The habitat of the animal is also important as this is what allows them to live and exist. Images showing this document not only the wildlife but the often stunning surroundings that they have. The above two images show African elephants and a giraffe as they go about their daily life in the middle of the Kenyan plains. Whilst not close up, they show the scale of their surroundings.


In contrast to the above, wildlife portraits will focus solely on the animal without any distractions. Where possible, portrait shots look at their best when shot at the subject’s level. This isn’t always easy and care should be taken no matter what the subject is. The animal should always be the prime concern, so if taking the image means disturbing them or putting them under stress, then the shot is best left untaken. Research and a little prior knowledge of the subject is also important.

This grey seal pup is only a couple of hours old. Having watched the birth by lying in the wet sand some distance away I was able to capture this moment. A couple of important facts were crucial to know before this image was taken. It would have been tempting to have moved closer to the pup after it’s mother had moved away for a rest. However, the male seals can move fast and if they spot a pup in distress, will attack very quickly so the surroundings had to be monitored at all times. Also, if human scent attaches to a pup, the mother will disown it, meaning that at such a vulnerable stage it would surely perish. This knowledge, allowed the image to be captured whilst preserving the safety of the subject as no picture is worth the harming of any animal.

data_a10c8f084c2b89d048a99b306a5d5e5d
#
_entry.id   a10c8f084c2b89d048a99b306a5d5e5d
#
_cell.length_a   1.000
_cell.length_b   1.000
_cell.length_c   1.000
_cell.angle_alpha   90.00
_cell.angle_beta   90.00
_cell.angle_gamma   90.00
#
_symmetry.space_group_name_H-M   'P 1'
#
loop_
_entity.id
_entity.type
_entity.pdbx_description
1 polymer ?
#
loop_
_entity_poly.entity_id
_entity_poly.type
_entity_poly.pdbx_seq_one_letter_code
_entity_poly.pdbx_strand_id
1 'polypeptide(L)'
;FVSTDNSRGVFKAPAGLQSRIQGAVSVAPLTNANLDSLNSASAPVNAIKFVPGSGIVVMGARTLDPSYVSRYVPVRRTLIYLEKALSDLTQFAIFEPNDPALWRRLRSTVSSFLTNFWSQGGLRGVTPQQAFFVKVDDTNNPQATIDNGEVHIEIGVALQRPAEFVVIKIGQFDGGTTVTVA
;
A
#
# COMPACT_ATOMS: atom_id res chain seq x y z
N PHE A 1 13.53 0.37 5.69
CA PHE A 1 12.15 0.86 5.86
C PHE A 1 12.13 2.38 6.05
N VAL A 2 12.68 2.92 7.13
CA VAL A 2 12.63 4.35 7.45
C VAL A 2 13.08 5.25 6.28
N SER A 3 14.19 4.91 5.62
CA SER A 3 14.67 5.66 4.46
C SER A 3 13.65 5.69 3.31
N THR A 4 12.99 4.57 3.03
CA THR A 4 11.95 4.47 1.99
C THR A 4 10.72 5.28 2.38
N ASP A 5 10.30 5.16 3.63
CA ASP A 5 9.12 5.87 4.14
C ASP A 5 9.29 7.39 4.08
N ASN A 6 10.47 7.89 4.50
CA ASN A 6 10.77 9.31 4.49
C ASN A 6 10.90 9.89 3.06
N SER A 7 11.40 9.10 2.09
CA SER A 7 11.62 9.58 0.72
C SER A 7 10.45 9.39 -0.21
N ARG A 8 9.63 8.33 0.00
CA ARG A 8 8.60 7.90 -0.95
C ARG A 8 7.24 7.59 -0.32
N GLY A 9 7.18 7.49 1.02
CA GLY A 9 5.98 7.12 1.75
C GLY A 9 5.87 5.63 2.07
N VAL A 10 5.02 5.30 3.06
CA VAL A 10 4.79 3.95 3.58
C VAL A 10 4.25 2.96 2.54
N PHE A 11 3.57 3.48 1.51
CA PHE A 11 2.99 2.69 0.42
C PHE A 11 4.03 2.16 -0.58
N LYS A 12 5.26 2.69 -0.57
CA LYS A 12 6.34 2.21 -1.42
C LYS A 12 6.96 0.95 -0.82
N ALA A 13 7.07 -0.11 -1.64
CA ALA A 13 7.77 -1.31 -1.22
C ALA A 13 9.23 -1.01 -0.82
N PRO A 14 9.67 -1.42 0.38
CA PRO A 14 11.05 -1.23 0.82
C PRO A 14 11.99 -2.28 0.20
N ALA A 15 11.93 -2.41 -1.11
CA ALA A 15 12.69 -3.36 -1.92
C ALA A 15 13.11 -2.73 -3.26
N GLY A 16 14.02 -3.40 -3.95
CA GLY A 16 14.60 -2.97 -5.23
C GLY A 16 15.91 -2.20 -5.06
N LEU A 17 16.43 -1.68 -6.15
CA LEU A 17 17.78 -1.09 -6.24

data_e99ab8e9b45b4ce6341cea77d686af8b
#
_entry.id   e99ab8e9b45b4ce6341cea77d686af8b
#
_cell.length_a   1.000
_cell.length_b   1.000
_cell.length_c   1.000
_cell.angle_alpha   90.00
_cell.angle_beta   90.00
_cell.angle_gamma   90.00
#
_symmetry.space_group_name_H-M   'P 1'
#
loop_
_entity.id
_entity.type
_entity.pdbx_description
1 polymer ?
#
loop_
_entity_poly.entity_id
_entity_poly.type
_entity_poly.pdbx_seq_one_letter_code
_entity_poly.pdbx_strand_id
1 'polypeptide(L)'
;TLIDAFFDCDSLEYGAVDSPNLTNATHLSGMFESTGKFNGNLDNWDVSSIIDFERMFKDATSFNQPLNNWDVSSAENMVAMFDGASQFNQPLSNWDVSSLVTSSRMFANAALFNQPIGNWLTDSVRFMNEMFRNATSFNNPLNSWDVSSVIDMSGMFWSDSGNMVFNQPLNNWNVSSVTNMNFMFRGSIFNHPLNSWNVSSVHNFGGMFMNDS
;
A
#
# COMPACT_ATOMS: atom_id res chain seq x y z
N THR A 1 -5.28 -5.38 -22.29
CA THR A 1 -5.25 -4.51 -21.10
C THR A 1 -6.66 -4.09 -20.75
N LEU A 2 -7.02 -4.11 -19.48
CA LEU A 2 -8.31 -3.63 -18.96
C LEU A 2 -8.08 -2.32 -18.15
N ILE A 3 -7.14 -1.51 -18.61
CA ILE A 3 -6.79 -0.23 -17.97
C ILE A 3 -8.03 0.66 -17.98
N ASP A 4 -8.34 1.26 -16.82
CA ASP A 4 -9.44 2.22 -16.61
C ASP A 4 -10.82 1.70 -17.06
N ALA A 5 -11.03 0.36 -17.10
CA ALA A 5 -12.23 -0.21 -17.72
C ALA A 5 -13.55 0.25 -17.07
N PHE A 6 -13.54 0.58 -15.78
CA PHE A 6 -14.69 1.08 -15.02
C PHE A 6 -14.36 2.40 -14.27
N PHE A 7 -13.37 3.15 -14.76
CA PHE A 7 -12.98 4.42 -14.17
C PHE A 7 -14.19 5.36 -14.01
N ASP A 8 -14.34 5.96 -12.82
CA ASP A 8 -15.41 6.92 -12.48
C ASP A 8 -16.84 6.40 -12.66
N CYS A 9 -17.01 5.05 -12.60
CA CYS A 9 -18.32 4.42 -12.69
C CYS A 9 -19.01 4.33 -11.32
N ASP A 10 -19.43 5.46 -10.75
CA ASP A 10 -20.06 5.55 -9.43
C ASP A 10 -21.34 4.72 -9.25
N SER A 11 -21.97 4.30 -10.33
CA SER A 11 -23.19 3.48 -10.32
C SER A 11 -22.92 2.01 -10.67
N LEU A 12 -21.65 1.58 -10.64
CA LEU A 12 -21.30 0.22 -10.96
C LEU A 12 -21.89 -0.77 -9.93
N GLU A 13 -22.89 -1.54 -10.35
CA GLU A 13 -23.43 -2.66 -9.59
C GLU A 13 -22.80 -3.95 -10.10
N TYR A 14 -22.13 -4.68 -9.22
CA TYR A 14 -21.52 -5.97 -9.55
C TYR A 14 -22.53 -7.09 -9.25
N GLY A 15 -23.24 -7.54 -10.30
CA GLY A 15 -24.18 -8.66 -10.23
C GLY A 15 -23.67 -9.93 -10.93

Puffins are quirky birds and during the fledging season work tirelessly to feed their young on sand eels whilst they grow in the ground nests. This portrait was shot from a lying position amongst the coastal flowers. The puffin had just landed with its latest catch giving a great, iconic image. Photographing this scene from a higher viewpoint would not have given the tight, eye level shot I was looking for.

This image is a portrait of a Himalayan snow leopard in captivity. It was shot through glass and took many attempts and a long time sat on the floor whist other visitors came and went, but well worth it.


It’s not always possible, but a clean, colourful background can really isolate the subject.